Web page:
Katie C. said...

When all else fails, there is the local food bank. We have donated over 20 pounds of banana peppers because the silly plants just keep producing (unlike the tomatoes, sigh). I am going to need to buy tomato seconds at the farmers market this year.

Kristina said...

I was content that my fall peas never came up. I am however, dealing with more tomatoes and that is very tiresome, with squash, and other veggies needing to be frozen. I feel the same way sort of.

Kev Alviti said...

I know how you feel, I'm almost glad to see winter as it just means I have so much less to do each day! I'm not sure how people do it where they can grow all year round. Maybe they don't go at it as gun hoe as I do!

Mama Pea said...

Ranee - Since you just moved in late spring/early summer, it's no wonder you weren't able to do a garden this year. Hope you can make plans this winter for one next year!

Mama Pea said...

Michelle - Exactly! That's when all the weariness is totally forgotten!

Mama Pea said...

Susan - Ya just gotta love those plants that give it their all . . . literally! They wouldn't win any ribbons at a garden club show, but their fruits are amazing. And we're grateful to them!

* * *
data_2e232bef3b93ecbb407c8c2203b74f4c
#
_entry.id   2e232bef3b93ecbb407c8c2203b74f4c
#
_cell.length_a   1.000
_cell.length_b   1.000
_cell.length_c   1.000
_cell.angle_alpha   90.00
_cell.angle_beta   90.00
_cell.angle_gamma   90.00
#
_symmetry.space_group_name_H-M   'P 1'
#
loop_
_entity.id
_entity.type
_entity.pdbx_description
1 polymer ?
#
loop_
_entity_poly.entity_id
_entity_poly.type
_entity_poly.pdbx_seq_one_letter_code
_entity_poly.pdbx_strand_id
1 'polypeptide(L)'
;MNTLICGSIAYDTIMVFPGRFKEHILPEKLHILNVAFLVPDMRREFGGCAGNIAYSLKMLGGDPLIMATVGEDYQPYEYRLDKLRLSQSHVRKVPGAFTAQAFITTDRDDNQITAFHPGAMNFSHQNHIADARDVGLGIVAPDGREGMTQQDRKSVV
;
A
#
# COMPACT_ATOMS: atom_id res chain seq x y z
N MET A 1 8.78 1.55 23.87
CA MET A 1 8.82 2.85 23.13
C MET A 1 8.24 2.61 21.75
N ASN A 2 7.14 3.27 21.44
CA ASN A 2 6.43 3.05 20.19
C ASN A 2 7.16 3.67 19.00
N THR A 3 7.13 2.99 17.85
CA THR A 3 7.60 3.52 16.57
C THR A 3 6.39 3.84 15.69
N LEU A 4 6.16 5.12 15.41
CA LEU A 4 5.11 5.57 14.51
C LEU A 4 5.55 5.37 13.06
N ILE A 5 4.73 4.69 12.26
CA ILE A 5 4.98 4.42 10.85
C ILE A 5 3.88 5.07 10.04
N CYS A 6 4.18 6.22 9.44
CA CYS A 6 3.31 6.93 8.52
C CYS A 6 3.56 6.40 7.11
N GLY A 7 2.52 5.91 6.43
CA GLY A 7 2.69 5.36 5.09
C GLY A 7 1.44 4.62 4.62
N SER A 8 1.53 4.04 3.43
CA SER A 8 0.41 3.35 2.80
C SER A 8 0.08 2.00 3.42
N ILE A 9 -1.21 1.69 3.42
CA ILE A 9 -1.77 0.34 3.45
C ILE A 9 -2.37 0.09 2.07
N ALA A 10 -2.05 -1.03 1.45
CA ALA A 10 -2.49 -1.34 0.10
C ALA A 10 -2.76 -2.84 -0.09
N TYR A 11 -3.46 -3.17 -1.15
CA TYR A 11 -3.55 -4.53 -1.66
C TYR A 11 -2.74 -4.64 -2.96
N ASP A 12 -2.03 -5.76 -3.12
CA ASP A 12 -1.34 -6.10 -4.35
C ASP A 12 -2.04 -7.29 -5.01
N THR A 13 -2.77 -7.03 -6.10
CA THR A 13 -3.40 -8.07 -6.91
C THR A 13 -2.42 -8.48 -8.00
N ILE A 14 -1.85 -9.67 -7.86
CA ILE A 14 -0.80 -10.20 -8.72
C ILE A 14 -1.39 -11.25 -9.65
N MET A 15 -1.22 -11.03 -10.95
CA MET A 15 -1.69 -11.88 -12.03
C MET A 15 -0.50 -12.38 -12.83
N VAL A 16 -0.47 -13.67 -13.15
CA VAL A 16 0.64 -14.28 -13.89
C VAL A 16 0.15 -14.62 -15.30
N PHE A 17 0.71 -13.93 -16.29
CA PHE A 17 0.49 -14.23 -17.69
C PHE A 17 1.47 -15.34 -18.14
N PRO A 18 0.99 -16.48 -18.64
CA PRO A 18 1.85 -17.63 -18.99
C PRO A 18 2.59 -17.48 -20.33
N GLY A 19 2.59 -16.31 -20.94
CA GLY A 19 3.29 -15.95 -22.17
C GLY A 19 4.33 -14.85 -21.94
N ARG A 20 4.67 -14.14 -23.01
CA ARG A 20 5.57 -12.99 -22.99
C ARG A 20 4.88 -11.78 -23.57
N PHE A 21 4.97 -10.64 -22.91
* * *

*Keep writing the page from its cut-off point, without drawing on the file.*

Mama Pea said...

Katie C. - Our peppers are going crazy this year, too. I could have gotten by with half as many plants. I'll find someone, somewhere who can you use them rather than letting them go to waste, you can be sure.

Mama Pea said...

Kristina - The good thing is that we know we'll both get through this and feel so, so good about all we've managed to get put by. We can call ourselves Super Canner Woman! (Hmmm, don't know if that sounds just right . . . )

Mama Pea said...

Kev - What always amazes me is that one would think, once the gardening, preserving, etc. is over, we'd had oodles and oodles of spare time in the winter. But we don't, do we? What happens?? ;o}

gld said...

No, you are a normal wretch! I wonder how people survive living in year-round gardening climes......

Mama Pea said...

Glenda - A normal wretch . . . I love it! I used to think I wanted a heated greenhouse attached to the house so I could garden in the winter. Oh, my. Please! As much as I do love gardening, I need the rest from it the off-season provides. Don't cha think you'd lose your enthusiasm if you couldn't forget about all gardening entails for a few months?